8 January 2015. A total 81.59% eligible Sri Lankan voters turn out to cast their ballot. The highest ever at a presidential election. In the Kilinochchi electorate, Mahinda Rajapaksa wins an unprecedented 24.68% of the vote. Of the Tamil, Kilinochchi vote. Up from 15.78% in 2010. In the South, his popularity hits an all-time low. He secures less than 37% in the Galle electorate. He loses Panadura. His percentage in Matara District drops from over 65% to below 58%. Mahinda makes a net-loss in the South. He blames Eelam for his defeat.

Eelam is Tamil for Lanka.

18 September 2014. Scotland votes on independence. By a close enough margin, the vote is a ‘No’. Among the most relieved are leftist liberals in England, who feared being eternally saddled with a conservative government, had Scotland gone its own separate way. The reality in Sri Lanka is the same. Seperatism would ultimately serve Sinhalese and Tamil extremist nationalists. It would consolidate their voter base and give them a perpetual enemy. This is why Tamil extremist nationalists – many living abroad – pushed for an election boycott. Tamil extremist nationalists are the new Prabhakaran. Mahinda is the old Mahinda.

12 January 2015. The Cabinet of Ministers is sworn in. Ravi Karunanayake is the Minister of Finance. Remember Sathosa? The road ahead will be challenging. But at least, there is a road where none existed before. We need to support the president. We need to relearn, that criticism is the cornerstone of democracy. We need to unlearn that corruption can ever be acceptable.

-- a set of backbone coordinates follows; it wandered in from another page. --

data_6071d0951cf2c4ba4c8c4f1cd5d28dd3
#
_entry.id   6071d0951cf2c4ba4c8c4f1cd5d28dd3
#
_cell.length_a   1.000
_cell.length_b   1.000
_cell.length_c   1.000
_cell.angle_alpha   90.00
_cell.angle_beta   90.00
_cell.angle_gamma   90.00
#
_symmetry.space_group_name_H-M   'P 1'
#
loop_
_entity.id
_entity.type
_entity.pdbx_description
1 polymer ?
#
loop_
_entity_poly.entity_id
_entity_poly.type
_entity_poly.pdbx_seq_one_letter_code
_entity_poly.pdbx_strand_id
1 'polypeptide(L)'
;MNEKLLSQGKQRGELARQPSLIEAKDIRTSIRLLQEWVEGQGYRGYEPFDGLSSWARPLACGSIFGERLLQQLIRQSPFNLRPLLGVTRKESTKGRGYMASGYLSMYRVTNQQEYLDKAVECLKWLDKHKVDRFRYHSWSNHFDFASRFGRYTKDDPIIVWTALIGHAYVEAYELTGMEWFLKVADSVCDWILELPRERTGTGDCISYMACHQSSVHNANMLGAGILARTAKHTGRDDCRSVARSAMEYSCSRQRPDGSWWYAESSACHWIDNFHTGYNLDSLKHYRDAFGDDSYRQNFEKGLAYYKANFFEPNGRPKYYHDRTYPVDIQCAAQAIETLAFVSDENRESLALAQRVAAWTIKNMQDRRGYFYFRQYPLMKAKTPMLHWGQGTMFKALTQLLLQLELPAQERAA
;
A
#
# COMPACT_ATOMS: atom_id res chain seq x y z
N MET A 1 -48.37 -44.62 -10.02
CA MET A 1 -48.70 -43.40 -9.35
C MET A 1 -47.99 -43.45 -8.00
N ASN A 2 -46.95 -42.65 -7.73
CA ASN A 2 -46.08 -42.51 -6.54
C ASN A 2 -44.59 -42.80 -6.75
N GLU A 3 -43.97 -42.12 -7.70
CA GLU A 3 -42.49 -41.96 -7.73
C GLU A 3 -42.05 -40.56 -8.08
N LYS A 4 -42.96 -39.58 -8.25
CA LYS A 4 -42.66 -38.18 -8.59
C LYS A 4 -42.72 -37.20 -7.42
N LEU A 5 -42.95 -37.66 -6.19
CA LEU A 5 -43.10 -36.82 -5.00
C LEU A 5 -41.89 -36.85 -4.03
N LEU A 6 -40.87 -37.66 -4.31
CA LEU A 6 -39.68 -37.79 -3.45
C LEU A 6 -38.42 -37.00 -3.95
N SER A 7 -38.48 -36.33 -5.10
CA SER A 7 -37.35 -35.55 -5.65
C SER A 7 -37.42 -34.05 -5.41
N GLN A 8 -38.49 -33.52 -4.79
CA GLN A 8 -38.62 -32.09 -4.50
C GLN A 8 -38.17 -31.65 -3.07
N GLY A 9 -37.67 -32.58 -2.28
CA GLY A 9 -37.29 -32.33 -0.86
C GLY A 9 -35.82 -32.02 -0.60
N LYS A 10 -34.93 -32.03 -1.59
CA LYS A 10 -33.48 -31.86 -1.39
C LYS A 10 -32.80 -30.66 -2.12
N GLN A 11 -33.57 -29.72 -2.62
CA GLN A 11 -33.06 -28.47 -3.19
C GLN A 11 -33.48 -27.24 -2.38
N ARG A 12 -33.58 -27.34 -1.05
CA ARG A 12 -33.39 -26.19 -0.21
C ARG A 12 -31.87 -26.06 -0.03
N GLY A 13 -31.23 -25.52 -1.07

Sometime between 8 and 9 January 2015. A coup is reportedly on the cards. Public servants refuse to bow down to the force of power. Public servants who in the preceding days imposed injunctions against the abuse of state resources and the violation of election laws; who resigned from their posts for being prevented from doing their duty; who stood up to a corrupt, powerful, vengeful regime. Public servants who endured years of indignity at the hands of their masters and ridicule at the hands of an increasingly frustrated public.

8 September 2010. The 18th Amendment is passed by parliament. Two lone voices stand in opposition. The JVP and the TNA. The same two parties that refuse cabinet positions on 12 January 2015. The same two parties that campaign tirelessly for the public to vote Mahinda Rajapaksa out. The same two parties that are the remnants of (or closely associated with) two insurrections against inequality and injustice.

8 January 2009. Lasantha Wickrematunge is murdered in broad daylight in Colombo. Gotabhaya Rajapaksa asks “Who is Lasantha?”

7 January 2015. The cartoonists of Charlie Hebdo are murdered in broad daylight in Paris. Mahinda Rajapaksa condemns the cowardly terrorists for killing journalists.

16 June 2014. Muslims are attacked in Aluthgama. Parliament and national leaders are largely silent.

May 2009 onwards. Tamils in the north face mass interment in Menik Farm. Their crime – having endured decades of terrorist rule. Their lands are grabbed. Urban slum dwellers in Colombo are forcibly evicted. The city is beautified. The poor are forgotten.

8 January 2015. The victims have the power. Silent, unostentatious, anonymous power. They use it. They vote. The king is no more. The servant is elected.

Democracy is a beautiful thing. It is a difficult thing. Let us take a moment to bask in its glory. Then let’s begin the real work.